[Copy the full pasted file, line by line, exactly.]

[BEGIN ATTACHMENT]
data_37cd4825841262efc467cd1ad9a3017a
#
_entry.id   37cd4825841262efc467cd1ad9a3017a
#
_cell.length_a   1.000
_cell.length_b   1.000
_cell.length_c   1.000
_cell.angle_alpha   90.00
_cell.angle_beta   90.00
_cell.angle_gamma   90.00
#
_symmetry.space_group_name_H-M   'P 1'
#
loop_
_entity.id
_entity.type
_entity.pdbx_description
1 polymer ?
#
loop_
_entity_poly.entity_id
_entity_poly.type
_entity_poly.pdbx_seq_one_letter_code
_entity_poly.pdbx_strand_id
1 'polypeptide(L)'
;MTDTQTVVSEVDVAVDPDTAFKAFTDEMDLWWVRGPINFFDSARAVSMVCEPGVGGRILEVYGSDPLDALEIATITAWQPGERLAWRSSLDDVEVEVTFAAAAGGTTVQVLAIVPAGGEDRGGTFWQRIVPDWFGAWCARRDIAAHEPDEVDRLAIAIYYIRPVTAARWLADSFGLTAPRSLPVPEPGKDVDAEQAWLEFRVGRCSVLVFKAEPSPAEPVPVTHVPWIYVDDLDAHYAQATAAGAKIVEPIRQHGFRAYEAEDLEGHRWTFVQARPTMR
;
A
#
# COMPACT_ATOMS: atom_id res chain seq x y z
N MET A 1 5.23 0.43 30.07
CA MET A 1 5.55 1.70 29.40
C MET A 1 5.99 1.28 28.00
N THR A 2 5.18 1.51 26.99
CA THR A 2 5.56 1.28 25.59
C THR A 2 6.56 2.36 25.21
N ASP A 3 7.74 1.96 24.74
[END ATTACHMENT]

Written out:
data_37cd4825841262efc467cd1ad9a3017a
#
_entry.id   37cd4825841262efc467cd1ad9a3017a
#
_cell.length_a   1.000
_cell.length_b   1.000
_cell.length_c   1.000
_cell.angle_alpha   90.00
_cell.angle_beta   90.00
_cell.angle_gamma   90.00
#
_symmetry.space_group_name_H-M   'P 1'
#
loop_
_entity.id
_entity.type
_entity.pdbx_description
1 polymer ?
#
loop_
_entity_poly.entity_id
_entity_poly.type
_entity_poly.pdbx_seq_one_letter_code
_entity_poly.pdbx_strand_id
1 'polypeptide(L)'
;MTDTQTVVSEVDVAVDPDTAFKAFTDEMDLWWVRGPINFFDSARAVSMVCEPGVGGRILEVYGSDPLDALEIATITAWQPGERLAWRSSLDDVEVEVTFAAAAGGTTVQVLAIVPAGGEDRGGTFWQRIVPDWFGAWCARRDIAAHEPDEVDRLAIAIYYIRPVTAARWLADSFGLTAPRSLPVPEPGKDVDAEQAWLEFRVGRCSVLVFKAEPSPAEPVPVTHVPWIYVDDLDAHYAQATAAGAKIVEPIRQHGFRAYEAEDLEGHRWTFVQARPTMR
;
A
#
# COMPACT_ATOMS: atom_id res chain seq x y z
N MET A 1 5.23 0.43 30.07
CA MET A 1 5.55 1.70 29.40
C MET A 1 5.99 1.28 28.00
N THR A 2 5.18 1.51 26.99
CA THR A 2 5.56 1.28 25.59
C THR A 2 6.56 2.36 25.21
N ASP A 3 7.74 1.96 24.74